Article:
Rail switches are another matter entirely. These allow trains to move from one track to another, but having them go to the left or right requires powering a fairly high current solenoid with 15 to 24 volts. For this, [Jim] used a MOSFET power control board to switch the rails and came up with a pretty neat demo that shows a small locomotive going back and forth over a single rail switch.
There is another class of model locomotive – ones with Digital Command Control. This setup is just a small decoder chip that fits inside an engine and tells the locomotive to turn on a lamp or run a motor digitally, allowing the conductor to control multiple trains on the same track.
[Jim] goes through the basics of DCC using the mbed, allowing two trains to switch positions in a rail yard using computer control. It’s really cool stuff that leaves us wanting a little more room in the basement to start building a huge computer controlled model railway.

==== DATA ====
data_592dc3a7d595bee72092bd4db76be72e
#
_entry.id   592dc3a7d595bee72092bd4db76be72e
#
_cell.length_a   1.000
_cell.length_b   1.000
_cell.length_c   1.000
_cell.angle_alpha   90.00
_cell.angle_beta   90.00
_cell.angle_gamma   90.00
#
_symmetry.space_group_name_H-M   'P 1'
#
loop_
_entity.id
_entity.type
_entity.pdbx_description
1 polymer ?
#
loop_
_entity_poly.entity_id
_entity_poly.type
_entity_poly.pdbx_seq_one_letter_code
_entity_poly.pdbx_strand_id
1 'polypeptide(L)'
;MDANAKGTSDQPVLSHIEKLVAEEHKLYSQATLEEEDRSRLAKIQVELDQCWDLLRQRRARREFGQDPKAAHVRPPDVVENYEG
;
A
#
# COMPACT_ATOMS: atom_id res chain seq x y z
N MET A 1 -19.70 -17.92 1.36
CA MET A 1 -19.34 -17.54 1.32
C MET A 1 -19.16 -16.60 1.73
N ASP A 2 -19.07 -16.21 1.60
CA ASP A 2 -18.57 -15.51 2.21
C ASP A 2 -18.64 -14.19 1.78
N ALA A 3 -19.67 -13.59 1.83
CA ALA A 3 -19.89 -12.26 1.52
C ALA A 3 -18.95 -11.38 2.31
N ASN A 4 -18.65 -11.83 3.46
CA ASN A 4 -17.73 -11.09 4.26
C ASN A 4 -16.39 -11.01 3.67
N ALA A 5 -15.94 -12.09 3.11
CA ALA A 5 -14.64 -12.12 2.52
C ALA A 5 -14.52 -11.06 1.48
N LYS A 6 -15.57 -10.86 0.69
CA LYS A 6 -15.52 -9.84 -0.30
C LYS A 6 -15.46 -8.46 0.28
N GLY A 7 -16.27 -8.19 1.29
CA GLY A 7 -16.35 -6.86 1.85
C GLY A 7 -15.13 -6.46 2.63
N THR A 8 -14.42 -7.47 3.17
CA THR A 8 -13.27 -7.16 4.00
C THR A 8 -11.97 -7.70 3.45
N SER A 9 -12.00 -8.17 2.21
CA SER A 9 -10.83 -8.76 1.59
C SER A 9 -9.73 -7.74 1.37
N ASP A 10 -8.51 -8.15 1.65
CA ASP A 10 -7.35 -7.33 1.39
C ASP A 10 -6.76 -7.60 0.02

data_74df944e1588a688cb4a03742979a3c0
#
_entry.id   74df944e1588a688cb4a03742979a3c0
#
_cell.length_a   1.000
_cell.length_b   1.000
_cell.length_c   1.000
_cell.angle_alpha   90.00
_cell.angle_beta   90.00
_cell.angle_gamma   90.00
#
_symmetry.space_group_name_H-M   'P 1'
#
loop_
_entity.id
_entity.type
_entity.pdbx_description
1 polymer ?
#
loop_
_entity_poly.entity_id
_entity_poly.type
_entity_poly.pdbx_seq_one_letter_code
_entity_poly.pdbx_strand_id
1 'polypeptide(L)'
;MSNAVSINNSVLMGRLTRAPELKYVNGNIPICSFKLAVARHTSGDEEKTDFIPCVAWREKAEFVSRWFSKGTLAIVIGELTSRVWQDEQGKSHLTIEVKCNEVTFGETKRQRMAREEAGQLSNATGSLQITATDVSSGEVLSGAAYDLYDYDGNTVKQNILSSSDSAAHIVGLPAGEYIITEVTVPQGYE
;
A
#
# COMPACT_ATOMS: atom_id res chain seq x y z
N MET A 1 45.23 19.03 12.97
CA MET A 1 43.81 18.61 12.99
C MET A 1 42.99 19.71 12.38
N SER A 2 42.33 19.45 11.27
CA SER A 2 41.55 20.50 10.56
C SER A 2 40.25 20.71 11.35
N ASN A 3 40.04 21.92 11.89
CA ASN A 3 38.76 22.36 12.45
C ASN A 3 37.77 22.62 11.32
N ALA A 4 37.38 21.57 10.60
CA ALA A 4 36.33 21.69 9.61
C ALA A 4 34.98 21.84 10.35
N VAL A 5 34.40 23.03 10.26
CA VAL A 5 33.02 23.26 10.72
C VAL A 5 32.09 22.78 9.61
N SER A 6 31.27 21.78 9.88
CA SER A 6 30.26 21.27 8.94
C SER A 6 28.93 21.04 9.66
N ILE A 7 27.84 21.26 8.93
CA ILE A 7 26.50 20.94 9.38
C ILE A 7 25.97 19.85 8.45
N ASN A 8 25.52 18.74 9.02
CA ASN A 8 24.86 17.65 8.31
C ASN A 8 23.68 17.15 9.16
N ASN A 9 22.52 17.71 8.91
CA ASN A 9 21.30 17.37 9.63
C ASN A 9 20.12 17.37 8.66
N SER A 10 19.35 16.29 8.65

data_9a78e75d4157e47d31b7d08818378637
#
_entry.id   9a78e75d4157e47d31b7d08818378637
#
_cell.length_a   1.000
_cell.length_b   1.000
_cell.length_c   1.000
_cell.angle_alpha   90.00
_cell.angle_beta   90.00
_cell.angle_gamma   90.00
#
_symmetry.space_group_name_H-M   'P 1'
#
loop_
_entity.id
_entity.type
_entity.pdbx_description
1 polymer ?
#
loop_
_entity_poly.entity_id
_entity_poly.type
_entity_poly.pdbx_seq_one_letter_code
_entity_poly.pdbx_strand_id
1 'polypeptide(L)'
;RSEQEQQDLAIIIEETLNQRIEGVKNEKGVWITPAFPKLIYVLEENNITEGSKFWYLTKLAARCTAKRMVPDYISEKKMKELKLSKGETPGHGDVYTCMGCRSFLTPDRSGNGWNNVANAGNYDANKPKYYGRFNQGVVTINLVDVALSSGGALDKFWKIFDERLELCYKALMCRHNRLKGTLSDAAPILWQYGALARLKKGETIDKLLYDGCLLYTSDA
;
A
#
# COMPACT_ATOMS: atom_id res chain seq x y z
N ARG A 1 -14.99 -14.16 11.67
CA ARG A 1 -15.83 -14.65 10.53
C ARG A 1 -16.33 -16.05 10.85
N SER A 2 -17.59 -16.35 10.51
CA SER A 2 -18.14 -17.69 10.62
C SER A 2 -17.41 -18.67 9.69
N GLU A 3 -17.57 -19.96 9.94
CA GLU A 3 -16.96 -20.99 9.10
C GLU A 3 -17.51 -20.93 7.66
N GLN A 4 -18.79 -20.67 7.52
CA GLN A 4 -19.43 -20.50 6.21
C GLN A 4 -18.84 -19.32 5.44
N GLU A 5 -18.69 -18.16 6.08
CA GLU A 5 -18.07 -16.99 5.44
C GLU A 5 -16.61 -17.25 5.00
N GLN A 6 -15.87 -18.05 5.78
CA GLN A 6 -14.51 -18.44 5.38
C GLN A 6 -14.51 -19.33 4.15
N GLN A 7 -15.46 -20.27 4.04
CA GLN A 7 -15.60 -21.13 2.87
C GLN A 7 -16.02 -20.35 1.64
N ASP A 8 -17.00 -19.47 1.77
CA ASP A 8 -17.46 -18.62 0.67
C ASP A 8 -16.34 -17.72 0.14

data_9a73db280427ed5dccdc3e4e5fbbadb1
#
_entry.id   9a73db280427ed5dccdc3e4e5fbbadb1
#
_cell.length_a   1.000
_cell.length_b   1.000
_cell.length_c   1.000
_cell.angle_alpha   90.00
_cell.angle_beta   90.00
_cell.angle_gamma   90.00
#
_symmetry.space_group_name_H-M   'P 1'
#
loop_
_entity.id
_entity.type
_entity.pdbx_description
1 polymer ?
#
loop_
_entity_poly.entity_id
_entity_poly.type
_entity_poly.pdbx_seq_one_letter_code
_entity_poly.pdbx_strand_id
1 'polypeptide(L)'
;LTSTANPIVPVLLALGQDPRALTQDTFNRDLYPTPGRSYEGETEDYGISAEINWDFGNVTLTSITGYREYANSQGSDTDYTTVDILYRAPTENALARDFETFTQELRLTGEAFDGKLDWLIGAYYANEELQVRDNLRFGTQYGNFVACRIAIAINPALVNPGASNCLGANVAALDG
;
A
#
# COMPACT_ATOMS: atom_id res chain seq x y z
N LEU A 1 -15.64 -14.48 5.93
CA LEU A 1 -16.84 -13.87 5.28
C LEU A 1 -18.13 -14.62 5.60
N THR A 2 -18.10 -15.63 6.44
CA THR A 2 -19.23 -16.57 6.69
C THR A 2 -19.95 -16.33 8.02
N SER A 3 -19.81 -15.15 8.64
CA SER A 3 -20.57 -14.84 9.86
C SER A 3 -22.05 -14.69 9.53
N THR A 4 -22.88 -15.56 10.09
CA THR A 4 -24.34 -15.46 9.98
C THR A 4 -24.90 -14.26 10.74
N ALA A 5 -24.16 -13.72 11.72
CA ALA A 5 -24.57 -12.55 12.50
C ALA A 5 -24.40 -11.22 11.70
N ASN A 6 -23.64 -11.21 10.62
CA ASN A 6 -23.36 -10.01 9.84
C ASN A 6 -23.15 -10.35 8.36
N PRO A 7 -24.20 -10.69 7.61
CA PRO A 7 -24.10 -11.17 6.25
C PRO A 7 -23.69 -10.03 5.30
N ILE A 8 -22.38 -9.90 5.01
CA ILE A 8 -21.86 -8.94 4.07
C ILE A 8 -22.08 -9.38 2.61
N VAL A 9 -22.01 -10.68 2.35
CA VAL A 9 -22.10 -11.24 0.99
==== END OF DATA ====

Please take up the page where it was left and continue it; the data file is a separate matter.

Continue reading “Controlling a railroad with an mbed”
If you have the space, and can build a tracking rig cheaply you’ll be able to get a lot more out of your solar panels. That’s because they work best when the sun’s rays are hitting them perpendicular to the surface and not at an angle. [Michael Davis] hit both of those stipulations with this mbed powered solar tracker.
At a garage sale he picked up an antenna motor for just $15. The thing was very old, but still wrapped in the original plastic. It’s beefy enough to move his panels, but he first needed a way to mount everything. After checking his angles he built a base out of wood and used galvanized water pipe as an axle. Cable clamps mate his aluminum angle bracket frame to the pipe. This frame holds the panels securely.
To track the sun he used two smaller cells which aren’t easy to pick out in this image. They are monitored by the mbed microcontroller which measures their output in order to point the assembly in the direction which has the most intense light. A couple of limit switches are included to stop the assembly when it reaches either side.
This technique of using small solar cells as the tracking sensors seems to work well. Here’s another project that took that approach.
Continue reading “Hardware store goods and an mbed combine help solar panels track the sun”
From the look of this you can tell that [Jasper Sikken] has some pretty interesting stuff going on to monitor the utilities in his home. But it’s important to note that this is a rental home. So adding sensors to the gas, water, and electric meters had to be done without making any type of permanent changes.